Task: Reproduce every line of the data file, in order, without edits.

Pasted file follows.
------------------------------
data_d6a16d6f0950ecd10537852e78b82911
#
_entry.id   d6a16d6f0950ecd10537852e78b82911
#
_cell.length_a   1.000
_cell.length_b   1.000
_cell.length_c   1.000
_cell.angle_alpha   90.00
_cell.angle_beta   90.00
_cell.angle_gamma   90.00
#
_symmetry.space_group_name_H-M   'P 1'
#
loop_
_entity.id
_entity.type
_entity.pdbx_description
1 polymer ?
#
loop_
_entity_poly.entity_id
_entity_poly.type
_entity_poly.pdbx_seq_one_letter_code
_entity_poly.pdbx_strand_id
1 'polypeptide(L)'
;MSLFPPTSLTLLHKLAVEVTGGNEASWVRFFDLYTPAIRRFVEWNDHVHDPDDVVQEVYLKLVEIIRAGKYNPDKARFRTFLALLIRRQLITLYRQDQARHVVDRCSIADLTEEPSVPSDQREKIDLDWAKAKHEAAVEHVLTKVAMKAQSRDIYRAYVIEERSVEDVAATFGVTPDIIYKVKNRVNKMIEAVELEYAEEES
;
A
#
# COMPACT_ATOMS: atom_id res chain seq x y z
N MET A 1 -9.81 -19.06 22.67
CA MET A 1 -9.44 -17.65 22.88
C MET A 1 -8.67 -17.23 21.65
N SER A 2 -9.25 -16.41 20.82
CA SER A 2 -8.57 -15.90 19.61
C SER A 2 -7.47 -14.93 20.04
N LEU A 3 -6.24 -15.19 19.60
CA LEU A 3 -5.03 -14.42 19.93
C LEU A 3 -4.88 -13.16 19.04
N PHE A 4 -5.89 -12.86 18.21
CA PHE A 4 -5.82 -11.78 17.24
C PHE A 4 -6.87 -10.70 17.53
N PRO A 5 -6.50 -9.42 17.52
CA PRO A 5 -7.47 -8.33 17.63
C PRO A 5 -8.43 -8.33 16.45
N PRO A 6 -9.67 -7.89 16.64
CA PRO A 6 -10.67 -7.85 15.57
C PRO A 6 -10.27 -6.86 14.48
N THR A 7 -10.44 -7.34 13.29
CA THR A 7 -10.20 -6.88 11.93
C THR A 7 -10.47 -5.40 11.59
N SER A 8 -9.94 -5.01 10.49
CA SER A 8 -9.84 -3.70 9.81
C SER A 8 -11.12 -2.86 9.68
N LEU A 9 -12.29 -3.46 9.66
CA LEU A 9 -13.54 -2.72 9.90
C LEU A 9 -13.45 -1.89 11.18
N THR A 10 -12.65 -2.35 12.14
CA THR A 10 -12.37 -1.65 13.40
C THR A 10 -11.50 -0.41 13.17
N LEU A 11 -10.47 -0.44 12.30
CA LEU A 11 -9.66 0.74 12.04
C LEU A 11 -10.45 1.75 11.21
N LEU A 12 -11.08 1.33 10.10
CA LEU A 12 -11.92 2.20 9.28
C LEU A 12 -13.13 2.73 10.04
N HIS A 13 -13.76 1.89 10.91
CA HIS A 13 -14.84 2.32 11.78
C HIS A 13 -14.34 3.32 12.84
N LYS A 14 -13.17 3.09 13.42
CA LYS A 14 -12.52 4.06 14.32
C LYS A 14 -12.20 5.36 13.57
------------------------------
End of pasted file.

data_d6a16d6f0950ecd10537852e78b82911
#
_entry.id   d6a16d6f0950ecd10537852e78b82911
#
_cell.length_a   1.000
_cell.length_b   1.000
_cell.length_c   1.000
_cell.angle_alpha   90.00
_cell.angle_beta   90.00
_cell.angle_gamma   90.00
#
_symmetry.space_group_name_H-M   'P 1'
#
loop_
_entity.id
_entity.type
_entity.pdbx_description
1 polymer ?
#
loop_
_entity_poly.entity_id
_entity_poly.type
_entity_poly.pdbx_seq_one_letter_code
_entity_poly.pdbx_strand_id
1 'polypeptide(L)'
;MSLFPPTSLTLLHKLAVEVTGGNEASWVRFFDLYTPAIRRFVEWNDHVHDPDDVVQEVYLKLVEIIRAGKYNPDKARFRTFLALLIRRQLITLYRQDQARHVVDRCSIADLTEEPSVPSDQREKIDLDWAKAKHEAAVEHVLTKVAMKAQSRDIYRAYVIEERSVEDVAATFGVTPDIIYKVKNRVNKMIEAVELEYAEEES
;
A
#
# COMPACT_ATOMS: atom_id res chain seq x y z
N MET A 1 -9.81 -19.06 22.67
CA MET A 1 -9.44 -17.65 22.88
C MET A 1 -8.67 -17.23 21.65
N SER A 2 -9.25 -16.41 20.82
CA SER A 2 -8.57 -15.90 19.61
C SER A 2 -7.47 -14.93 20.04
N LEU A 3 -6.24 -15.19 19.60
CA LEU A 3 -5.03 -14.42 19.93
C LEU A 3 -4.88 -13.16 19.04
N PHE A 4 -5.89 -12.86 18.21
CA PHE A 4 -5.82 -11.78 17.24
C PHE A 4 -6.87 -10.70 17.53
N PRO A 5 -6.50 -9.42 17.52
CA PRO A 5 -7.47 -8.33 17.63
C PRO A 5 -8.43 -8.33 16.45
N PRO A 6 -9.67 -7.89 16.64
CA PRO A 6 -10.67 -7.85 15.57
C PRO A 6 -10.27 -6.86 14.48
N THR A 7 -10.44 -7.34 13.29
CA THR A 7 -10.20 -6.88 11.93
C THR A 7 -10.47 -5.40 11.59
N SER A 8 -9.94 -5.01 10.49
CA SER A 8 -9.84 -3.70 9.81
C SER A 8 -11.12 -2.86 9.68
N LEU A 9 -12.29 -3.46 9.66
CA LEU A 9 -13.54 -2.72 9.90
C LEU A 9 -13.45 -1.89 11.18
N THR A 10 -12.65 -2.35 12.14
CA THR A 10 -12.37 -1.65 13.40
C THR A 10 -11.50 -0.41 13.17
N LEU A 11 -10.47 -0.44 12.30
CA LEU A 11 -9.66 0.74 12.04
C LEU A 11 -10.45 1.75 11.21
N LEU A 12 -11.08 1.33 10.10
CA LEU A 12 -11.92 2.20 9.28
C LEU A 12 -13.13 2.73 10.04
N HIS A 13 -13.76 1.89 10.91
CA HIS A 13 -14.84 2.32 11.78
C HIS A 13 -14.34 3.32 12.84
N LYS A 14 -13.17 3.09 13.42
CA LYS A 14 -12.52 4.06 14.32
C LYS A 14 -12.20 5.36 13.57